Opponents to TSCA reform proposals argue that stringent legislation can be seen as “job-killing.” Nevertheless, the demand for sustainable products can increase innovation and investment in new products that can eventually replace toxic chemicals. Green chemistry is an innovative way to deal with chemicals before they become hazards, with the goal of making chemicals and products “benign by design.”see CGCI According to the Safer Chemicals, Healthy Families Coalition, “18 states have collectively passed 71 chemical laws since 2003.” Similarly, the state of California implemented the Green Chemistry Initiative (CGCI) in an effort to increase innovation and reduce or eliminate hazardous substances to human health and the environment. The CGCI responds to the demand by consumers and environmental groups advocating for greener products. Regulation of toxic chemicals can bring more innovation.
Green technology innovation introduced new products using nanotechnology available for consumption. The ultra fine nano particles can enter the human body via the skin, lungs or intestinal tract and may induce undesirable genetic changes as a side effect. The regulation of nano particles is another challenge for TSCA, "there are no specific regulations on nanoparticles except existing regulations covering the same material in bulk form." There is not enough knowledge about the potential risk of exposure while new nano material created at a rapid rate is incorporated into consumer products without testing the toxicity risk of exposure to human health and the environment. Technological creation of new chemicals is ahead of TSCA regulation for new chemicals. The U.S. chemical industry claims having tight regulations can interfere with their ability to compete. Nevertheless, in Europe new regulation motivated the chemical industry to innovate. For instance, the European parliament implemented a successful comprehensive reform of REACH by applying the “No data, no market” rule to pressure chemical manufacturers to submit safety data for both new and existing chemicals produced in or exported to Europe. This approach motivated the chemical industry in Europe to innovate, invest more in research & development and produce greener products.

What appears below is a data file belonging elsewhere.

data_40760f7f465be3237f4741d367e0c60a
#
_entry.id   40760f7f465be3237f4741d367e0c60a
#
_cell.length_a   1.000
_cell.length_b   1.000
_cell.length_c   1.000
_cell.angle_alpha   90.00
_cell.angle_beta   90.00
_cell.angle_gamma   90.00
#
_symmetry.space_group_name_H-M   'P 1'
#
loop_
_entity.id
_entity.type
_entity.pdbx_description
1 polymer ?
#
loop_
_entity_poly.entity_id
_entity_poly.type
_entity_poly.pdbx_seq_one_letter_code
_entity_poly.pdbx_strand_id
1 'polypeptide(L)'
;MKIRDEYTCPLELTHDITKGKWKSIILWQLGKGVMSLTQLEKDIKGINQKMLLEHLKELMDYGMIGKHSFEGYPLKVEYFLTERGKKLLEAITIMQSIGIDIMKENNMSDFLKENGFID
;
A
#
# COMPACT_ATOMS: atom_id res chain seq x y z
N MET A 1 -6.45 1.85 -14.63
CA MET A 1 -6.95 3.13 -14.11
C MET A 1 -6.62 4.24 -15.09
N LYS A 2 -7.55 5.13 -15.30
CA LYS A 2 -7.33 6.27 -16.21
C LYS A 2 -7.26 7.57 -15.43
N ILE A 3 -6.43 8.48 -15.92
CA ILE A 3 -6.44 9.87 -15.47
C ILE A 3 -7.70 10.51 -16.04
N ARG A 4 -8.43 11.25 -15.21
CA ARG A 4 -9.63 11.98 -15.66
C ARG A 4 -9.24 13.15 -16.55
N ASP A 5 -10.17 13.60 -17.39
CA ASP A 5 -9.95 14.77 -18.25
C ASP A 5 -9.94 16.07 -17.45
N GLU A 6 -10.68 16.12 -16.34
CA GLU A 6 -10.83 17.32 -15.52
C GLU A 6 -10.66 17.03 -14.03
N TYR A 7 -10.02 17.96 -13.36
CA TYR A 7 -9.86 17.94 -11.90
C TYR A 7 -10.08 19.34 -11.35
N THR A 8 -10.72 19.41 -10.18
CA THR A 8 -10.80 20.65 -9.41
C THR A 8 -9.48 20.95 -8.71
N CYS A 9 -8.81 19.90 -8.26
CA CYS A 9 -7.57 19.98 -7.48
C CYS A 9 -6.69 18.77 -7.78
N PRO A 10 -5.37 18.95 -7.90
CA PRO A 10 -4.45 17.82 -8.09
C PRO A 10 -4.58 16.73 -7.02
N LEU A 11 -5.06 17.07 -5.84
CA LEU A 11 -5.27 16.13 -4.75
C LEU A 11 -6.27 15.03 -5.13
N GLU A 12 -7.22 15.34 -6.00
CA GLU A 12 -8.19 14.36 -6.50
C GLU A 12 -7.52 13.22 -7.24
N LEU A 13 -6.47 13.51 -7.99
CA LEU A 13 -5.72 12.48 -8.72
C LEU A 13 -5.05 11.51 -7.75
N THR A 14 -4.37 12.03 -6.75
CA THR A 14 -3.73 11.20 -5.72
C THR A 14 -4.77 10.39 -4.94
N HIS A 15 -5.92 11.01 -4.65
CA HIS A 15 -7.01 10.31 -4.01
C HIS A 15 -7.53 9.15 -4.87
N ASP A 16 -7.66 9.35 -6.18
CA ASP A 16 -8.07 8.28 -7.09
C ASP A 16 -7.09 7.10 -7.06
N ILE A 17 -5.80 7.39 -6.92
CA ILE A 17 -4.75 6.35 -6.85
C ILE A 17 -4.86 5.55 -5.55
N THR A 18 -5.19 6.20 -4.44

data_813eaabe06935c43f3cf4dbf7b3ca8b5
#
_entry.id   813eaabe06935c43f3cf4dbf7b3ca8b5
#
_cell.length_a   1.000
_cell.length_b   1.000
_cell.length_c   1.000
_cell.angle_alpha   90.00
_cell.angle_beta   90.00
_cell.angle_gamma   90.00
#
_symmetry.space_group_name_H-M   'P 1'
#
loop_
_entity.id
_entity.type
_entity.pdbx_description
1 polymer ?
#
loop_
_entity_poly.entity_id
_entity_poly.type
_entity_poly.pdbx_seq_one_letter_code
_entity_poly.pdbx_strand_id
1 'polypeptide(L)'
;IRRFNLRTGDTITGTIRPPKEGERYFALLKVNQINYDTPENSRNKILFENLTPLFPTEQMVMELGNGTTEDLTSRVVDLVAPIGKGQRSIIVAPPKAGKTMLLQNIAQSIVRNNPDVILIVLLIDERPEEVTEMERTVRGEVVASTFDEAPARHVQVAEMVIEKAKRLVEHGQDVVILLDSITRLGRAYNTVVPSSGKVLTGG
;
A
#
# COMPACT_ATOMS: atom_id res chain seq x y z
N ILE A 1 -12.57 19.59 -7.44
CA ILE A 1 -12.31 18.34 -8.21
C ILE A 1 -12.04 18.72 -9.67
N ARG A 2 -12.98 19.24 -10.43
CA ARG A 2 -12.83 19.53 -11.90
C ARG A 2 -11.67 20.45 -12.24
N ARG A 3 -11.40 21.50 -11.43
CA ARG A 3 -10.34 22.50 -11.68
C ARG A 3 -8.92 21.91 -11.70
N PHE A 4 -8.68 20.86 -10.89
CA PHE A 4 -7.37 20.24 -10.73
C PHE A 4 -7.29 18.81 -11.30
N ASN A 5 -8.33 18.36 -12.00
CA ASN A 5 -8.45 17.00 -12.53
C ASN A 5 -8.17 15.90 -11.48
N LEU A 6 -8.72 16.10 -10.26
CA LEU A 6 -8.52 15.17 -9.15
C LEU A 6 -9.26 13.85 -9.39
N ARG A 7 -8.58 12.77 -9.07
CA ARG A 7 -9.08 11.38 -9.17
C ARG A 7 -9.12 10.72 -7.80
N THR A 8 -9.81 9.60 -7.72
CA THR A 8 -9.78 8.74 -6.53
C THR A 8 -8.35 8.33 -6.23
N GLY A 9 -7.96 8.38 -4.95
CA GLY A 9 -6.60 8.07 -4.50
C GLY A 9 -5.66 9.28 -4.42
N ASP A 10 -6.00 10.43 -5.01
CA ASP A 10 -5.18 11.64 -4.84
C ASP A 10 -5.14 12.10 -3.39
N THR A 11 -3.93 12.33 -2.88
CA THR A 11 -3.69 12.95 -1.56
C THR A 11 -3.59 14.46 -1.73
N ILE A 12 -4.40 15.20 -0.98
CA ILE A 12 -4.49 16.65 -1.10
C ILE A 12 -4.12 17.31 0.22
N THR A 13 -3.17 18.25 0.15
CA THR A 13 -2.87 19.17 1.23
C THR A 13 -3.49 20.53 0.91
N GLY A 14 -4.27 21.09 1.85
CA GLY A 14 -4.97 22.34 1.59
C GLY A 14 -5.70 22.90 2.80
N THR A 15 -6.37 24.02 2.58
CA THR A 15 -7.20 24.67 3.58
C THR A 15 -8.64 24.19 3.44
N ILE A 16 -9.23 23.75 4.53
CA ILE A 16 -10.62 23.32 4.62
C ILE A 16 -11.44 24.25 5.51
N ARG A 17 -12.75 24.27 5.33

Other groups concerned with TSCA's lack of efficacy include the Physicians for Social Responsibility, the U.S. Public Interest Research Group, the Environmental Defense Fund, the Lung Cancer Alliance and the Asbestos Disease Awareness Organization representing more than 11 million people nationwide. These diverse groups, under the umbrella of the National Resources Defense Council however are displeased with the new draft bill written by deceased Senator Lautenberg in May 2013. The group is calling for greater oversight and reporting of health hazards of chemicals contained in everyday products.